Purpose – The objective of this paper is to conceptualise supply chain resilience (SCRES) and to identify and explore empirically its relationship with the related concepts of supply chain vulnerability (SCV) and supply chain risk management (SCRM). Design/methodology/approach – From a review of the literature the conceptual domain of SCRES is defined and the proposed relationships with SCRM and SCV are derived. Data from a longitudinal case study with three supply chains are presented to explore the relationship between the concepts in the context of the global financial crisis. Findings – The empirical data provide support for a positive impact of supply chain risk (SCR) effect and knowledge management on SCRES and from SCRES on SCV. SCR effect and knowledge management seem to enhance the SCRES by improving the flexibility, visibility, velocity and collaboration capabilities of the supply chain. Thereby, they decrease the SCV in a disruptive risk event. The positive effects manifest themselves in upstream supplier networks of supply chains as well as in distribution channels to the customers. Research limitations/implications – The recession caused by the financial crisis has illustrated the importance of SCRES in today's interdependent global economy vividly. However, the concept is still in its infancy and has not received the same attention as its counterparts SCRM and SCV. The study confirms the benefit of resilient supply chains and outlines future research needs. Practical implications – The paper identifies which supply chain capabilities can support the containment of disruptions and how these capabilities can be supported by effective SCRM. Originality/value – To date, there has been no empirical study which has investigated supply chain resilience in a disruptive global event.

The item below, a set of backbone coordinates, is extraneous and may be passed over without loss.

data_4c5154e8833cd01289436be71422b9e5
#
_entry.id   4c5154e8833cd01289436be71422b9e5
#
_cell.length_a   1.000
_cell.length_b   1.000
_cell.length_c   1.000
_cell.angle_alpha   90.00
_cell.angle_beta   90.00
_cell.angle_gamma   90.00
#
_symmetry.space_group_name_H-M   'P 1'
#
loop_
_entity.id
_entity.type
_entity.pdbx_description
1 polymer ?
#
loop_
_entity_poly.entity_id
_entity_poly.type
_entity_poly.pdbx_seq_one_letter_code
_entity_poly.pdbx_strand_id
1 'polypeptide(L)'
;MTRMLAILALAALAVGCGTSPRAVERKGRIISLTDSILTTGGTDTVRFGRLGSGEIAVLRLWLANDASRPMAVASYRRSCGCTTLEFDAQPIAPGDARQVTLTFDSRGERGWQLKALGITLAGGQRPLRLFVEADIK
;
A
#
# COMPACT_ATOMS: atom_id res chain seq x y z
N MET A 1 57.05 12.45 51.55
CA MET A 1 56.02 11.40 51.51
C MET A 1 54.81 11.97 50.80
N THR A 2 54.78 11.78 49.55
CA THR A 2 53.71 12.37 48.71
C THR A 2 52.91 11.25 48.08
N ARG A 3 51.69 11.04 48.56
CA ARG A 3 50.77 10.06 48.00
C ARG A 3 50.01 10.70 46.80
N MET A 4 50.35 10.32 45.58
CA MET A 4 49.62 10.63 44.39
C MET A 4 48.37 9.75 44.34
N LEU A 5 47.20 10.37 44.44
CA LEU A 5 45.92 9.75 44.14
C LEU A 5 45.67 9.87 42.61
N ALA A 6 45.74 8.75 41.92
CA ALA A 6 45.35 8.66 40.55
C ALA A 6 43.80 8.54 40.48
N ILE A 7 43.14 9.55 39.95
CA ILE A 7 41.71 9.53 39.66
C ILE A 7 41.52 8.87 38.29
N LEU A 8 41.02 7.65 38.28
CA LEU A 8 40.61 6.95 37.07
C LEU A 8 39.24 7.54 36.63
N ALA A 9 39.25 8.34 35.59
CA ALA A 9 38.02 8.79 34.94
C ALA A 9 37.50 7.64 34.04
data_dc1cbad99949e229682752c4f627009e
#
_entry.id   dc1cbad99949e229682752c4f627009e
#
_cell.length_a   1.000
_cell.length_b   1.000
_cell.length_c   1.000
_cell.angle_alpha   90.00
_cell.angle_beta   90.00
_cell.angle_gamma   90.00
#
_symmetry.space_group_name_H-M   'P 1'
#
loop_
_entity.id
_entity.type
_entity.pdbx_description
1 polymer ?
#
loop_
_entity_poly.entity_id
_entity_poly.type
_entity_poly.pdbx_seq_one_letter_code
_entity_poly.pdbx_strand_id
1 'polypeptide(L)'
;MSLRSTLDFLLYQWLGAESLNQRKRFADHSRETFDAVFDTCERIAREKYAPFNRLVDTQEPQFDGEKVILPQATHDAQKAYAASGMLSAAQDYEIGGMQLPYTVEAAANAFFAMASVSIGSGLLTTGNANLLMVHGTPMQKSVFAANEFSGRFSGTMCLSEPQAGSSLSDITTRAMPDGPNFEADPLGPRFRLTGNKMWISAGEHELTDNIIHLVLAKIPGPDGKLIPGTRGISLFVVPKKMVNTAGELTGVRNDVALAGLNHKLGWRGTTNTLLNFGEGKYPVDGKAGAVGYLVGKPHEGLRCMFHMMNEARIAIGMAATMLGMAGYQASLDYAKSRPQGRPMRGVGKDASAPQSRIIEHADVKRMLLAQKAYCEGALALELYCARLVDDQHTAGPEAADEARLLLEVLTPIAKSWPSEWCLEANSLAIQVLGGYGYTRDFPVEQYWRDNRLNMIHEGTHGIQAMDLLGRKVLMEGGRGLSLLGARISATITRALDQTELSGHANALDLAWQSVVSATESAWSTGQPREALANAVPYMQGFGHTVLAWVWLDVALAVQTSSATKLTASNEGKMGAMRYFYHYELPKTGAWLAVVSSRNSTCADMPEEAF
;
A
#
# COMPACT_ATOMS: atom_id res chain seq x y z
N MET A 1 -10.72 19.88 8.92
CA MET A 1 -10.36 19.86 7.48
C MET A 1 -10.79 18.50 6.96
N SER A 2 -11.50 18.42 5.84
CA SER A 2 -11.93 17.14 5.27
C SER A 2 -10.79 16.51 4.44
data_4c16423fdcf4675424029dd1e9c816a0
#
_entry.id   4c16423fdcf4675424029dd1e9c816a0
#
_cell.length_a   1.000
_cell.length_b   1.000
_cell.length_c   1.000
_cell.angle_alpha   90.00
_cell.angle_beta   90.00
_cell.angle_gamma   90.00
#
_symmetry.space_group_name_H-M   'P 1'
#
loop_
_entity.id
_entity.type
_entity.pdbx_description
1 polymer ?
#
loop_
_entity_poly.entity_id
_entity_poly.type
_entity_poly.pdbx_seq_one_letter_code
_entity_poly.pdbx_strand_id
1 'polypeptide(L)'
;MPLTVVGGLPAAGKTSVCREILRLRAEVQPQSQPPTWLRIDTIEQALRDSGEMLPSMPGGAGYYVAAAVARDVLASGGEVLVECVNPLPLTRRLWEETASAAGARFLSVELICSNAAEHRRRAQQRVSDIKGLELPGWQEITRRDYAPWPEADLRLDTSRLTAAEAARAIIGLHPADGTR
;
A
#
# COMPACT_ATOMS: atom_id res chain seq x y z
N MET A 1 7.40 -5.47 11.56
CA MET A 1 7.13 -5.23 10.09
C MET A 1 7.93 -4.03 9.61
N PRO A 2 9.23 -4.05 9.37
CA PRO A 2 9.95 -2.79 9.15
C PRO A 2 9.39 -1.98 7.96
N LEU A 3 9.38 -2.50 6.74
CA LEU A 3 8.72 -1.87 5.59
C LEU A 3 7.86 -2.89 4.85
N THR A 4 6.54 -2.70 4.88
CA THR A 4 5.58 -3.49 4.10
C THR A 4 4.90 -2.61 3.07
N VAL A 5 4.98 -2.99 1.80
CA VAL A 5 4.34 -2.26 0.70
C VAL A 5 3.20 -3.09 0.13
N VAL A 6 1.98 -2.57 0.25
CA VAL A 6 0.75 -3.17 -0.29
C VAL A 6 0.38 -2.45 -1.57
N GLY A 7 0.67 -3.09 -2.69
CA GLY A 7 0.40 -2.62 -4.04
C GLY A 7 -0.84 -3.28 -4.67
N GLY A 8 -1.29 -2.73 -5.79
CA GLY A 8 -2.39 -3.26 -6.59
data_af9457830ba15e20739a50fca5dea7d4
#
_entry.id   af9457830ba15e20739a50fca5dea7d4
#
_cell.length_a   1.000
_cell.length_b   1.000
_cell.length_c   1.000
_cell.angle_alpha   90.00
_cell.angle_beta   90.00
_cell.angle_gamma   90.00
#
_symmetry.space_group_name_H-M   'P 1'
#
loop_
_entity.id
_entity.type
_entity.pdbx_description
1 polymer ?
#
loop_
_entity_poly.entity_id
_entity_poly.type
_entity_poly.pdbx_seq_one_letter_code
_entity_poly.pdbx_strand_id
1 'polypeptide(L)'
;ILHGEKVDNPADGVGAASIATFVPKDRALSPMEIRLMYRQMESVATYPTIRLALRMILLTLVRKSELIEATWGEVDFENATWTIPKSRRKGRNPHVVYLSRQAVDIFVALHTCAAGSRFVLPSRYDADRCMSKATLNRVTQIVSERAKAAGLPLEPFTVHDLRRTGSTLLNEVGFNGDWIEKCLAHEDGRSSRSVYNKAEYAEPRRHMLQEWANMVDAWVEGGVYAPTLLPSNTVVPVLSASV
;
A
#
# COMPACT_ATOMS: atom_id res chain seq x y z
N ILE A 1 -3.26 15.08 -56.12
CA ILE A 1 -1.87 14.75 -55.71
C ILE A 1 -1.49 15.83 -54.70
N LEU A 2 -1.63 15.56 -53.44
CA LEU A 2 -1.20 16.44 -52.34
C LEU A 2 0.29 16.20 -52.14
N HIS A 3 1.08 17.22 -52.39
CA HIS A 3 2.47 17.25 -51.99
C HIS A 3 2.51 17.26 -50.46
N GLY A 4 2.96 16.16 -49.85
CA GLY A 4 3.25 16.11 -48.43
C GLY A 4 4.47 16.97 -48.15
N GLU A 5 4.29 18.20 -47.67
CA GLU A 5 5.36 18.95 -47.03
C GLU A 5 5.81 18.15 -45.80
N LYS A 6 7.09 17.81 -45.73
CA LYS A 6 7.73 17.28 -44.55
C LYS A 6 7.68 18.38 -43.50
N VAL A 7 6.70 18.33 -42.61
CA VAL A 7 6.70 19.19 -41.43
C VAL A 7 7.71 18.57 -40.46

Supply Chain Management: An International Journal – Emerald Publishing
Published: Jun 21, 2011
Keywords: Supply chain resilience; Supply chain vulnerability; Supply chain risk management; Supply chain disruptions; Financial risk; World economy
It’s your single place to instantly
discover and read the research
that matters to you.
Enjoy affordable access to
over 18 million articles from more than
15,000 peer-reviewed journals.
All for just $49/month
Query the DeepDyve database, plus search all of PubMed and Google Scholar seamlessly
Save any article or search result from DeepDyve, PubMed, and Google Scholar... all in one place.
Get unlimited, online access to over 18 million full-text articles from more than 15,000 scientific journals.
Read from thousands of the leading scholarly journals from SpringerNature, Wiley-Blackwell, Oxford University Press and more.
All the latest content is available, no embargo periods.
“Hi guys, I cannot tell you how much I love this resource. Incredible. I really believe you've hit the nail on the head with this site in regards to solving the research-purchase issue.”Daniel C.
“Whoa! It’s like Spotify but for academic articles.”@Phil_Robichaud
“I must say, @deepdyve is a fabulous solution to the independent researcher's problem of #access to #information.”@deepthiw
“My last article couldn't be possible without the platform @deepdyve that makes journal papers cheaper.”@JoseServera